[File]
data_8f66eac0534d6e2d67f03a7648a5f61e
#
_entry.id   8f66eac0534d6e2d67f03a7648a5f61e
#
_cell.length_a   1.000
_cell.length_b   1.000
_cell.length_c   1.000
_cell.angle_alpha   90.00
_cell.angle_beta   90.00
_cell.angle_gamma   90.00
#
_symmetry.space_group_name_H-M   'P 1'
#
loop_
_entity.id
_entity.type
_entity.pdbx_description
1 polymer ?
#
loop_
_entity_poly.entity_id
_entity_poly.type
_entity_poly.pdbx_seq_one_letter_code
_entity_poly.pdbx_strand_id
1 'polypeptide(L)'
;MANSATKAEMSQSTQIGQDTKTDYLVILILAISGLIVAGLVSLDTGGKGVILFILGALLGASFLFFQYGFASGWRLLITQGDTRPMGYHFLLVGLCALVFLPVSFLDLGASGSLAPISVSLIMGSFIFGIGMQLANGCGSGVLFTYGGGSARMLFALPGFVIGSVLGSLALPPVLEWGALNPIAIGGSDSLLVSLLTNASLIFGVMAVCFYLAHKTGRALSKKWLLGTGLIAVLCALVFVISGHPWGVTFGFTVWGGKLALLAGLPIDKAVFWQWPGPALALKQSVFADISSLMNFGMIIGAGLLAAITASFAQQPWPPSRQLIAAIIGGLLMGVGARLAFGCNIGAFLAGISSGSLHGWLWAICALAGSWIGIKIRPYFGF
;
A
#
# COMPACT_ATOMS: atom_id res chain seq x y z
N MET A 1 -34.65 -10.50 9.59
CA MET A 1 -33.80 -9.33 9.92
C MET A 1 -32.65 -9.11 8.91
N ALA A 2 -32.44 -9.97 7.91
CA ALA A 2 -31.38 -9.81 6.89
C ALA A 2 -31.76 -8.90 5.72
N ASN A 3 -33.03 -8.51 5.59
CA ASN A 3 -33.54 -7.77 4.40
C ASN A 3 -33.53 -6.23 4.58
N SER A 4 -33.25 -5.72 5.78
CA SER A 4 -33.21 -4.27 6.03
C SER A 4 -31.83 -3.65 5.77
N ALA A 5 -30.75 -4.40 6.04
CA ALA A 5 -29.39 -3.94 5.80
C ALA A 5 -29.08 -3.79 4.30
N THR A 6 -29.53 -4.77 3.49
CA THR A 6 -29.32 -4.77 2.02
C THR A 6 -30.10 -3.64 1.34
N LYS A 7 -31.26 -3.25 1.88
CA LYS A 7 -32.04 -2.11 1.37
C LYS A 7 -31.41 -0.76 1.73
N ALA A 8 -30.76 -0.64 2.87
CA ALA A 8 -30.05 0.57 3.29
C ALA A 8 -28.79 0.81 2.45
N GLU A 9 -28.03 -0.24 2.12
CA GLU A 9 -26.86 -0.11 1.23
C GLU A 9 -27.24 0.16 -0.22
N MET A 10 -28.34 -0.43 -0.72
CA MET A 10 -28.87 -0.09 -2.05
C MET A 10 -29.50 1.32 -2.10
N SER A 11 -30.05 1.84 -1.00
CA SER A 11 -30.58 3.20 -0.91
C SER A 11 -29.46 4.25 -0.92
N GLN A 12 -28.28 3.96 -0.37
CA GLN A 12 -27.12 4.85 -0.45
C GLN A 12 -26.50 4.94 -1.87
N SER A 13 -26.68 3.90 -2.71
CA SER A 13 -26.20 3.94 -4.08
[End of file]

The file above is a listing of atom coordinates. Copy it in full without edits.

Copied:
data_8f66eac0534d6e2d67f03a7648a5f61e
#
_entry.id   8f66eac0534d6e2d67f03a7648a5f61e
#
_cell.length_a   1.000
_cell.length_b   1.000
_cell.length_c   1.000
_cell.angle_alpha   90.00
_cell.angle_beta   90.00
_cell.angle_gamma   90.00
#
_symmetry.space_group_name_H-M   'P 1'
#
loop_
_entity.id
_entity.type
_entity.pdbx_description
1 polymer ?
#
loop_
_entity_poly.entity_id
_entity_poly.type
_entity_poly.pdbx_seq_one_letter_code
_entity_poly.pdbx_strand_id
1 'polypeptide(L)'
;MANSATKAEMSQSTQIGQDTKTDYLVILILAISGLIVAGLVSLDTGGKGVILFILGALLGASFLFFQYGFASGWRLLITQGDTRPMGYHFLLVGLCALVFLPVSFLDLGASGSLAPISVSLIMGSFIFGIGMQLANGCGSGVLFTYGGGSARMLFALPGFVIGSVLGSLALPPVLEWGALNPIAIGGSDSLLVSLLTNASLIFGVMAVCFYLAHKTGRALSKKWLLGTGLIAVLCALVFVISGHPWGVTFGFTVWGGKLALLAGLPIDKAVFWQWPGPALALKQSVFADISSLMNFGMIIGAGLLAAITASFAQQPWPPSRQLIAAIIGGLLMGVGARLAFGCNIGAFLAGISSGSLHGWLWAICALAGSWIGIKIRPYFGF
;
A
#
# COMPACT_ATOMS: atom_id res chain seq x y z
N MET A 1 -34.65 -10.50 9.59
CA MET A 1 -33.80 -9.33 9.92
C MET A 1 -32.65 -9.11 8.91
N ALA A 2 -32.44 -9.97 7.91
CA ALA A 2 -31.38 -9.81 6.89
C ALA A 2 -31.76 -8.90 5.72
N ASN A 3 -33.03 -8.51 5.59
CA ASN A 3 -33.54 -7.77 4.40
C ASN A 3 -33.53 -6.23 4.58
N SER A 4 -33.25 -5.72 5.78
CA SER A 4 -33.21 -4.27 6.03
C SER A 4 -31.83 -3.65 5.77
N ALA A 5 -30.75 -4.40 6.04
CA ALA A 5 -29.39 -3.94 5.80
C ALA A 5 -29.08 -3.79 4.30
N THR A 6 -29.53 -4.77 3.49
CA THR A 6 -29.32 -4.77 2.02
C THR A 6 -30.10 -3.64 1.34
N LYS A 7 -31.26 -3.25 1.88
CA LYS A 7 -32.04 -2.11 1.37
C LYS A 7 -31.41 -0.76 1.73
N ALA A 8 -30.76 -0.64 2.87
CA ALA A 8 -30.05 0.57 3.29
C ALA A 8 -28.79 0.81 2.45
N GLU A 9 -28.03 -0.24 2.12
CA GLU A 9 -26.86 -0.11 1.23
C GLU A 9 -27.24 0.16 -0.22
N MET A 10 -28.34 -0.43 -0.72
CA MET A 10 -28.87 -0.09 -2.05
C MET A 10 -29.50 1.32 -2.10
N SER A 11 -30.05 1.84 -1.00
CA SER A 11 -30.58 3.20 -0.91
C SER A 11 -29.46 4.25 -0.92
N GLN A 12 -28.28 3.96 -0.37
CA GLN A 12 -27.12 4.85 -0.45
C GLN A 12 -26.50 4.94 -1.87
N SER A 13 -26.68 3.90 -2.71
CA SER A 13 -26.20 3.94 -4.08